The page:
No money? No problem. And no need to let it stop you from enjoying everything that Phoenix has to offer. So if you want to prove your knowledge of Seinfeld, take a look at "Good Wonder," or get weird with DJ Gila Man at The Womack, you can. And it'll cost zero dollars. For more things to do, visit New Times' curated calendar.
Weary of contemporary art that’s cold and pretentious, artist Lily Montgomery curated an exhibition that’s all about revealing a world filled with wonder. “Good Wonder” features artists who work in the language of myth, beauty, and self-contained truths. You can see the exhibition on Monday, August 28, from noon to 5 p.m. It’s on view at ASU’s Gallery 100, located inside Suite 199 at 951 South Mill Avenue in Tempe, near the ASU Art Museum.
More than a dozen artists will show works that counter the mechanization of everyday life with magic, awe, and humility. They include Elijah Bourque, Camila Galofre, Bill Dambrova, Ryan Perra, and the Dream Collective Agency. The free art show continues through Friday, September 1. Visit the ASU Events website. Lynn Trimble
Music lovers expecting to lose themselves in some weeknight EDM beats will be dancing to a different tune when they show up at the cocktail bar The Womack for a three-hour set from DJ Gila Man and TK Nicholson. During Night Cruiser, the duo will spin soul and disco records that perfectly match the retro atmosphere of this swanky establishment. The vibe is decidedly more bell-bottoms than rave gear, but the urge to get down will be hard to deny.
Catch the Tuesday night fever from 8 to 11 p.m. on Tuesday, August 29, at 5749 North Seventh Street. There’s no cover. For more information, visit the Womack website. Jason Keil
Seinfeld, the infinitely popular TV show about absolutely nothing, sure left us with a new vocabulary and a lot to discuss, like low-talkers, close-talkers, anti-dentites, manziers, and mimbos.
If you know what any, or all, of those terms mean, or have the intricacies of characters Jerry, Elaine, George, and Kramer’s lives burned into your memory, you’ll want to throw down during Seinfeld Trivia. The competition for prizes and bragging rights is hosted by Emily The Lewis. DJ Shane Kennedy provides music. Enjoy $1 off cans of craft beer.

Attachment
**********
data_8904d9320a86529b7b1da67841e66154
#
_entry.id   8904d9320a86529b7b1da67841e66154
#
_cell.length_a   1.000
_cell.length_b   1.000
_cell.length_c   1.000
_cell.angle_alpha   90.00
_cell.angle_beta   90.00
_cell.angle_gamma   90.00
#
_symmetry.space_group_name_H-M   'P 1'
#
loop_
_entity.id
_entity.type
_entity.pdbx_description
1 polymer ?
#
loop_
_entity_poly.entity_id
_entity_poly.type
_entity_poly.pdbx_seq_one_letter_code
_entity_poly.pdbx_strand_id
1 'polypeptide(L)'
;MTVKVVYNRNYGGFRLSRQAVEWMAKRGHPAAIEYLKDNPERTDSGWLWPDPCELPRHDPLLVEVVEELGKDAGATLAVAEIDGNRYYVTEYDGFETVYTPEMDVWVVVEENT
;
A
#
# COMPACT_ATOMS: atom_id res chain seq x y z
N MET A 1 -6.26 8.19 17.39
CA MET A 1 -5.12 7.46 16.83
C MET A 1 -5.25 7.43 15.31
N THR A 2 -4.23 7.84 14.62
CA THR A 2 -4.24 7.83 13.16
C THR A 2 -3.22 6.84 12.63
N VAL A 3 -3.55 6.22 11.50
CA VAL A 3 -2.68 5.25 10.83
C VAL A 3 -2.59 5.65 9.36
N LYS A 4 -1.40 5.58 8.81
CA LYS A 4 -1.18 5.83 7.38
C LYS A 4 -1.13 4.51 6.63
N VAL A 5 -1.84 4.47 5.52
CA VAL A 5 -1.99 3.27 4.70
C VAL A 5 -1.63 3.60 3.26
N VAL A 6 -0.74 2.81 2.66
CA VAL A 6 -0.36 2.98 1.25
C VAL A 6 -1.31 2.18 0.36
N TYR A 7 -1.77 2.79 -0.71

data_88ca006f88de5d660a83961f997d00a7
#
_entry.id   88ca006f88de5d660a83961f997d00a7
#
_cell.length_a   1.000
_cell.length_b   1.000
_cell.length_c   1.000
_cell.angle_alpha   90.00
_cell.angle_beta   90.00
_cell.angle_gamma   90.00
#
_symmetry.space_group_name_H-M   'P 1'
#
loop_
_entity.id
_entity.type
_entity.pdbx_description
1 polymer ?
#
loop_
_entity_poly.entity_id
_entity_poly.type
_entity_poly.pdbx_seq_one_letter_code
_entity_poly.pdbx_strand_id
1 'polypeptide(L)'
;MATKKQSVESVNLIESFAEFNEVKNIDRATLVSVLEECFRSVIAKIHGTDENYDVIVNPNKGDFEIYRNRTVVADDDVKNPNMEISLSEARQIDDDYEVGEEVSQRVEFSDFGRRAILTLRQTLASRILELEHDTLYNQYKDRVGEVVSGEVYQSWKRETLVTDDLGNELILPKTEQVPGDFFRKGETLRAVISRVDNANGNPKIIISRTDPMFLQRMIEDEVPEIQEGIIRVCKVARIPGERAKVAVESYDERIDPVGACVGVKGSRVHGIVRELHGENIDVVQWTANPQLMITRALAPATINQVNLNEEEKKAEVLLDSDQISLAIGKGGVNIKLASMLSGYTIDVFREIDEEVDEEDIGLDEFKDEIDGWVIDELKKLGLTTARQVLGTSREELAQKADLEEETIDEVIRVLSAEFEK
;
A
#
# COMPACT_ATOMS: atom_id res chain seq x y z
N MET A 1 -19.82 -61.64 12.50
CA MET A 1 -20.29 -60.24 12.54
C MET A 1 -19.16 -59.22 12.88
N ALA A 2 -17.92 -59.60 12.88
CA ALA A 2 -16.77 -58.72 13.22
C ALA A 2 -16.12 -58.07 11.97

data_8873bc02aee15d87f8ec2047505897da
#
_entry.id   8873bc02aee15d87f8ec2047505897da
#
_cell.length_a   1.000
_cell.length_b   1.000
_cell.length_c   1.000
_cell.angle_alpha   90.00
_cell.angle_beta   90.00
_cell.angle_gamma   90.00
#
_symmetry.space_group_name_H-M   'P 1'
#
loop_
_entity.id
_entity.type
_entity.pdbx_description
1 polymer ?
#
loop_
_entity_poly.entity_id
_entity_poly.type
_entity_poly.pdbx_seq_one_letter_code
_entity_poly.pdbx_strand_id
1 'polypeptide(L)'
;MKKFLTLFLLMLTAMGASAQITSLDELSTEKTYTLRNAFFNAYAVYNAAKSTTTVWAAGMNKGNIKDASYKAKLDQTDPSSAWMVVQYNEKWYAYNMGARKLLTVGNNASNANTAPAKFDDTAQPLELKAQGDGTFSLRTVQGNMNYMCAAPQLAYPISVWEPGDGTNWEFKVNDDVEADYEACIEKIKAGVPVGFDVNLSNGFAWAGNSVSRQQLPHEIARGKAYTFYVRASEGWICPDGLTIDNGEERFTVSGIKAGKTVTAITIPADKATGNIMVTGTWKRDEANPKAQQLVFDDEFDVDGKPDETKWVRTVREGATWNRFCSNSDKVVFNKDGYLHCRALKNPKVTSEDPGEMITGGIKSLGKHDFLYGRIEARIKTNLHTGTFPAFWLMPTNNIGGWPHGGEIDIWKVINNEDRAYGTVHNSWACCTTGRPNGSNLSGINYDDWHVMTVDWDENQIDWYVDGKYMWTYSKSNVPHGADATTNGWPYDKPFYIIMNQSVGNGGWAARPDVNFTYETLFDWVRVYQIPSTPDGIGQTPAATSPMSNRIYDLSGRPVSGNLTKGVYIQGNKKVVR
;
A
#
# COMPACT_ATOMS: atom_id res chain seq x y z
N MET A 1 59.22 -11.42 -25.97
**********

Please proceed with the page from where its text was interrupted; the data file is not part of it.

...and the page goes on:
Sign-ups start at 7 p.m. in the Rose Room. The trivia throwdown that is real and spectacular begins promptly at 8 on Tuesday, August 29, at Valley Bar, 130 North Central Avenue. Admission is free. Visit the Valley Bar website. Amy Young
Using blue jeans, bandanas, and other items discarded by migrants crossing the Sonoran Desert, quilters are telling the powerful stories of people who’ve died while making the journey from Central America or Mexico into the United States.
The Migrant Quilt Project is featured in a free exhibition at Tempe History Museum, 809 East Southern Avenue, next to Tempe Public Library. Every quilt represents migrant deaths documented by the Pima County Medical Examiner’s Office during a specific federal fiscal year.
See “What the Eye Doesn’t See Doesn’t Move the Heart: Migrant Quilts of the Southern Arizona Borderlands” between 10 a.m. and 5 p.m. on Wednesday, August 30. It continues through Thursday, September 21. Visit the City of Tempe website or the Migrant Quilt Project website. Lynn Trimble
Maybe you’ve seen Saskia Jordá’s work at Phoenix Art Museum or Scottsdale’s Canal Convergence. Using wood, fabric, and other media, she’s explored everything from forest fires to migration. Now, she’s taking on the concept of lineage with an exhibition of new work at Eric Fischl Gallery.
“Lineage” is anchored by an 18-foot-long burst of red that prompts reflection on the complexities of the human circulatory system that’s essential to life, the intertwined lines of individual and collective ancestry that infuse the human experience, and the artistic lineage of Jordá’s art practice.
You can catch the opening reception from 6 to 9 p.m. on Thursday, August 31. Or, see the free exhibit during regular gallery hours, which are Monday through Thursday from 10 a.m. to 6 p.m. The exhibition space is located on the second floor of the fine and performing arts building at Phoenix College, 1202 West Thomas Road. Visit the Phoenix College website. Lynn Trimble
Fiddler’s Dream Coffee House does open mic night a little differently than most — without a microphone. There’s nothing onstage except the performer and whatever instrument he brings along.
The 21-year-old cafe invites creatives to take the stage during Acoustic Open Stage Night every Thursday. On August 31, attendees can expect a variety of entertainment, including singers, poets, and storytellers.
Doors open at 6:30 p.m., and the show begins at 7 at 1702 East Glendale Avenue. Admission is $3 to $5 by donation at the door. The setlist will be in order of arrival. Visit the Facebook event page. Lindsay Roberts
What would your love life look like if you turned it into an art installation? See what a couple of recently married artists and graduate students, Christina Kemp-Sullivan and Buzzy Sullivan, came up with when they tried this at home.
The duo will present an ephemeral, photography-based exhibition called “Union” at Step Gallery, located inside ASU’s Grant Street Studios at 605 East Grant Street. It’s a reflection of their lives as emerging artists, graduate students, and newlyweds. But the exhibition also hints at the challenges of living in an urban desert environment.
Take a look between 6 and 9 p.m. on Friday, September 1. The free show runs through Saturday, September 2. Visit the ASU events page. Lynn Trimble